There is No Full and Final Settlement Under CERCLA

The U.S. Supreme Court this week ruled in Atlantic Richfield Co. v. Christian that state law claims are still valid against landowners who have entered into settlements with the EPA pursuant to CERCLA. In this case, Atlantic Richfield Co. (Arco) had purchased the Anaconda Smelter site in Montana in 1977, where smelting had been taking place since 1884. In 1983, the site was designated as a Superfund site, and Arco worked with the EPA for approximately 35 years to remediate it. In 2008, landowners within the site sued Arco in state court, bringing numerous claims, including one for restoration damages. Arco objected to that claim, arguing that it was a challenge to the EPA’s remedy under CERCLA Section 113(b), which deprives courts of jurisdiction to hear challenges to EPA selected remedies. Arco also argued that the plaintiffs were potentially responsible parties and must therefore first seek approval under CERCLA before engaging in remedial action.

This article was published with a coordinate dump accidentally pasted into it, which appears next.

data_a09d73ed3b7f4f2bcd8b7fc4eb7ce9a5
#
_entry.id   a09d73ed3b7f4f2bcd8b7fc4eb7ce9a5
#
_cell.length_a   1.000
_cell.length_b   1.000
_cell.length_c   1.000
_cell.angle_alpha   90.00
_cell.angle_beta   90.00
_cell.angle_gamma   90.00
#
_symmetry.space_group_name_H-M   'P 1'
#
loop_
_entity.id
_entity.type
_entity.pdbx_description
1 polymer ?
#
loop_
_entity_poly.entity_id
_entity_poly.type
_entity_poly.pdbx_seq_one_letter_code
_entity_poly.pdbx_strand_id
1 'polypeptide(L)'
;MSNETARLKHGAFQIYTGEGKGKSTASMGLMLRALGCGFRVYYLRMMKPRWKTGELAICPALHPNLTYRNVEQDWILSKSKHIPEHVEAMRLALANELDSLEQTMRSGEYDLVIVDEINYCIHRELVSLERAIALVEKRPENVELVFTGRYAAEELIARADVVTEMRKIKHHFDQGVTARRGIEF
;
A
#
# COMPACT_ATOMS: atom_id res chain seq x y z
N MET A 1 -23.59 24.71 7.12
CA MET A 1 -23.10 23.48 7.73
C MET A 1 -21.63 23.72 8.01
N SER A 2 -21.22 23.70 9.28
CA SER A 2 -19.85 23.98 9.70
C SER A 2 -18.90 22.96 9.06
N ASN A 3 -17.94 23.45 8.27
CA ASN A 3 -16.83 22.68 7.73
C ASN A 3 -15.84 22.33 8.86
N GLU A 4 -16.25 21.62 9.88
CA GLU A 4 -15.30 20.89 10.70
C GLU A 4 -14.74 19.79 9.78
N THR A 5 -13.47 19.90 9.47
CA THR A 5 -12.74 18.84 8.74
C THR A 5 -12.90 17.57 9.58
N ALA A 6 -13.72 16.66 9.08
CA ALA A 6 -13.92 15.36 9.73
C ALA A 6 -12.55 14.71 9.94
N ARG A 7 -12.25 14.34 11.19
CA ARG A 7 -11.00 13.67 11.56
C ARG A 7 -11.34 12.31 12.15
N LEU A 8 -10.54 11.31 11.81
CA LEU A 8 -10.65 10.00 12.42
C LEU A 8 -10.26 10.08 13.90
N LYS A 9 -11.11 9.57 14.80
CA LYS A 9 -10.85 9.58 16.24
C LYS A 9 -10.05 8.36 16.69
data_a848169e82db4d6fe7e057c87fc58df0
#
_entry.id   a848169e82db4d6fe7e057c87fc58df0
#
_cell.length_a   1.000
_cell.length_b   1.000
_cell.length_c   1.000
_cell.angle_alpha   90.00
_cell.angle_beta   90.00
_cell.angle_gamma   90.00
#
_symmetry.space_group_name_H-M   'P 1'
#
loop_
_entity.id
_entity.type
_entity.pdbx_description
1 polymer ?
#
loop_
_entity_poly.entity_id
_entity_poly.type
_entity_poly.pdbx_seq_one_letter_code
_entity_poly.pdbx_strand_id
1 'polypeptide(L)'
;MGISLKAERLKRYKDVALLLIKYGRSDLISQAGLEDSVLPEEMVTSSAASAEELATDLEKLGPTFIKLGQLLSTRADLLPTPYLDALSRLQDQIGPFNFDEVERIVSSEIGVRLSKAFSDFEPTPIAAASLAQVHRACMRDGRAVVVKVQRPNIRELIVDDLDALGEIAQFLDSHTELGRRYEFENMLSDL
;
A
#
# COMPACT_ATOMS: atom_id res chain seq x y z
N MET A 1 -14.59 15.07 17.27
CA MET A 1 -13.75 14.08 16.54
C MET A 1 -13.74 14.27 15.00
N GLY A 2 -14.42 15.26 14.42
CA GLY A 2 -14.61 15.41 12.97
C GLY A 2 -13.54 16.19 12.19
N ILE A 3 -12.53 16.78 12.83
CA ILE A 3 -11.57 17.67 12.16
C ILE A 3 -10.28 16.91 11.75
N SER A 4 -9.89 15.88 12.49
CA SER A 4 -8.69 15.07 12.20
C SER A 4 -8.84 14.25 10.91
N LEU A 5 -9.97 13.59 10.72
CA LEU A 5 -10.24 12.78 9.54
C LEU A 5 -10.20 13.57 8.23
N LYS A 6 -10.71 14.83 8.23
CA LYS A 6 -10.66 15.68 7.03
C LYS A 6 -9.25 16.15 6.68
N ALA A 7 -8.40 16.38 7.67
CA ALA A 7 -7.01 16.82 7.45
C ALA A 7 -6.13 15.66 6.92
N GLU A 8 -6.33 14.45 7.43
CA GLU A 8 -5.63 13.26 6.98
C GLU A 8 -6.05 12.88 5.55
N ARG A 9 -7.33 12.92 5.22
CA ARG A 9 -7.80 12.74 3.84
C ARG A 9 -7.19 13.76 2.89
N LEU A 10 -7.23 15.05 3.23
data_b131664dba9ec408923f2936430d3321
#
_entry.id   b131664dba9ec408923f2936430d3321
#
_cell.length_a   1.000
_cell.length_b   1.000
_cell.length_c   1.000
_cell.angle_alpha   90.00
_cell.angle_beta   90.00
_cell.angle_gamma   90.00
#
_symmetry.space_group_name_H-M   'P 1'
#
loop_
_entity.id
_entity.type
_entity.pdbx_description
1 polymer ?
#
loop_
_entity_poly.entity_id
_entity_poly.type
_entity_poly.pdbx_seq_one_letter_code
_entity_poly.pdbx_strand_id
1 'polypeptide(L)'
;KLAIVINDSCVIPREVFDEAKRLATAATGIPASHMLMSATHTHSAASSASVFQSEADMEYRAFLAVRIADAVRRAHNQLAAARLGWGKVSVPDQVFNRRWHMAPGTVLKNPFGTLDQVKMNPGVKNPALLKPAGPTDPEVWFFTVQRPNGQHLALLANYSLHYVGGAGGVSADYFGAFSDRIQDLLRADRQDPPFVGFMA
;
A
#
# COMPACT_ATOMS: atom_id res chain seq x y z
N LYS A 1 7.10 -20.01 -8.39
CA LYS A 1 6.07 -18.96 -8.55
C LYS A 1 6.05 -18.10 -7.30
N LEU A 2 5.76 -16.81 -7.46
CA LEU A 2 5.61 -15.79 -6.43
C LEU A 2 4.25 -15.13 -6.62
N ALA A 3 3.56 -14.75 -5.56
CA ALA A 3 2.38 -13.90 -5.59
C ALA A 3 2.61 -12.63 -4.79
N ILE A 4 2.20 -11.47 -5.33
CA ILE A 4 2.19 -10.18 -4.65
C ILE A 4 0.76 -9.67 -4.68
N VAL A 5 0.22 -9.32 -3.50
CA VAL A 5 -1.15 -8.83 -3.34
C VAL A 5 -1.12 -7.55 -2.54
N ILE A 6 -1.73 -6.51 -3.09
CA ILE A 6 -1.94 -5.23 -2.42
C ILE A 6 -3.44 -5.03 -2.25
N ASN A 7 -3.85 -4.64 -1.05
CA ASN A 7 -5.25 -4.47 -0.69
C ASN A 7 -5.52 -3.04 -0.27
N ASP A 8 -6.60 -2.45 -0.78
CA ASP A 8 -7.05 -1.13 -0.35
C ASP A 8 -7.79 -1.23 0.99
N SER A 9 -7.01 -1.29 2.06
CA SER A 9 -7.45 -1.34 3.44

The Montana trial court held that CERCLA permitted the claim for restoration damages, and the case was appealed to the Montana Supreme Court. That court affirmed, and the case was appealed to the U.S. Supreme Court. EPA sided with Arco on appeal. The court held that Section 113(b) provides federal district courts with jurisdiction over controversies arising under CERCLA, but that the statute does not displace the state court claims premised on other sources of law. The court added that Section 113(h) permits state law claims to be heard in federal court, and noted that Arco made no attempt to explain why such claims should be permitted there but not in state court. However, the Supreme Court also held that because the plaintiffs were potentially responsible parties under CERCLA, they could not take additional remedial action without first obtaining EPA approval. The Supreme Court disagreed with the Montana Supreme Court that the plaintiffs cannot be potentially responsible parties because they were not responsible for the contamination, finding that CERCLA does not make such a distinction.

While the decision is noteworthy for allowing an alternative means of recovery against landowners, the requirement of EPA approval to commence additional remedial action will likely be a large hurdle for many future claimants.